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catheter is a flexible plastic tube used to drain
urine from your bladder when you cannot urinate by yourself. A doctor will
place the catheter into the bladder by inserting it through the urethra, the
opening that carries urine from the bladder to the outside of the body. When
the catheter is in the bladder, a small balloon is inflated to keep the
catheter in place. The catheter allows urine to drain from the bladder into a
bag that is usually attached to the thigh. Indwelling urinary catheters can be used in both men and women.
A catheter may be
needed because of certain medical conditions, such as an enlarged prostate, the
inability to control the release of urine, or after surgery on the pelvis or
urinary tract. Urinary catheters are also used when the lower part of the body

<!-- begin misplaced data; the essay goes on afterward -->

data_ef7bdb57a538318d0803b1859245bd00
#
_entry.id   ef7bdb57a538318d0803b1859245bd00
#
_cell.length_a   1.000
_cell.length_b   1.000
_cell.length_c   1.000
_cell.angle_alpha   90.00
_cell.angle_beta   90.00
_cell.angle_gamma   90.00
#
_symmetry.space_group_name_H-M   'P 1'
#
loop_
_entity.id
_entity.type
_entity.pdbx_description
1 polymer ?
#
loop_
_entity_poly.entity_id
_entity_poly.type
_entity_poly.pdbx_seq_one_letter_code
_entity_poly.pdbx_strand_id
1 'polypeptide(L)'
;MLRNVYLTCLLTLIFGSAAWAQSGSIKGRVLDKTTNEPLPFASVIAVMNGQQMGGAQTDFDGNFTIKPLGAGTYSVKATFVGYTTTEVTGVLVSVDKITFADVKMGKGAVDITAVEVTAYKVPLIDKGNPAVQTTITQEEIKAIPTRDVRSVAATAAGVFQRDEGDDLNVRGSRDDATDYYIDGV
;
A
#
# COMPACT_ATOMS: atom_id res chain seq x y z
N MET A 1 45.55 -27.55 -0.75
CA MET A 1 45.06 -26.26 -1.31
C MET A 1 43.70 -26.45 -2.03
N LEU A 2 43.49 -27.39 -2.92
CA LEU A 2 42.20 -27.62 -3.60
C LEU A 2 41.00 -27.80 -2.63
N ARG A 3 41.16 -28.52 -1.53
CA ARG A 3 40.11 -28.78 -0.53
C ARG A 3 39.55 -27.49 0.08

Always wash your hands before and
after handling your catheter. Follow all of the instructions your doctor has
given you. Also:
You will need to
empty the bag regularly, whenever it is half full, and at bedtime. If your
doctor has instructed you to measure the amount of urine, do so before you
empty the urine into the toilet.
If your doctor has given you
instructions about when to notify him or her, be sure to follow those
instructions. Call your doctor if:
After your catheter is
Also, it is important to know when you are having a
problem and when to call your doctor. After catheter removal, call your doctor
The National Kidney and Urologic Diseases Information
Clearinghouse (NKUDIC) provides information about diseases of the
kidneys and urologic system to people with these problems and to
their families, to health professionals, and to the public. NKUDIC answers
inquiries; develops, reviews, and distributes publications; and works closely
with professional and patient groups and government agencies to
coordinate resources about kidney and urologic diseases.
NKUDIC, a federal agency, is a service of the National
Institute of Diabetes and Digestive and Kidney Diseases (NIDDK). NIDDK is part
of the National Institutes of Health under the U.S. Department of Health and
November 7, 2013
E. Gregory Thompson, MD - Internal Medicine
& J. Curtis Nickel, MD, FRCSC - Urology
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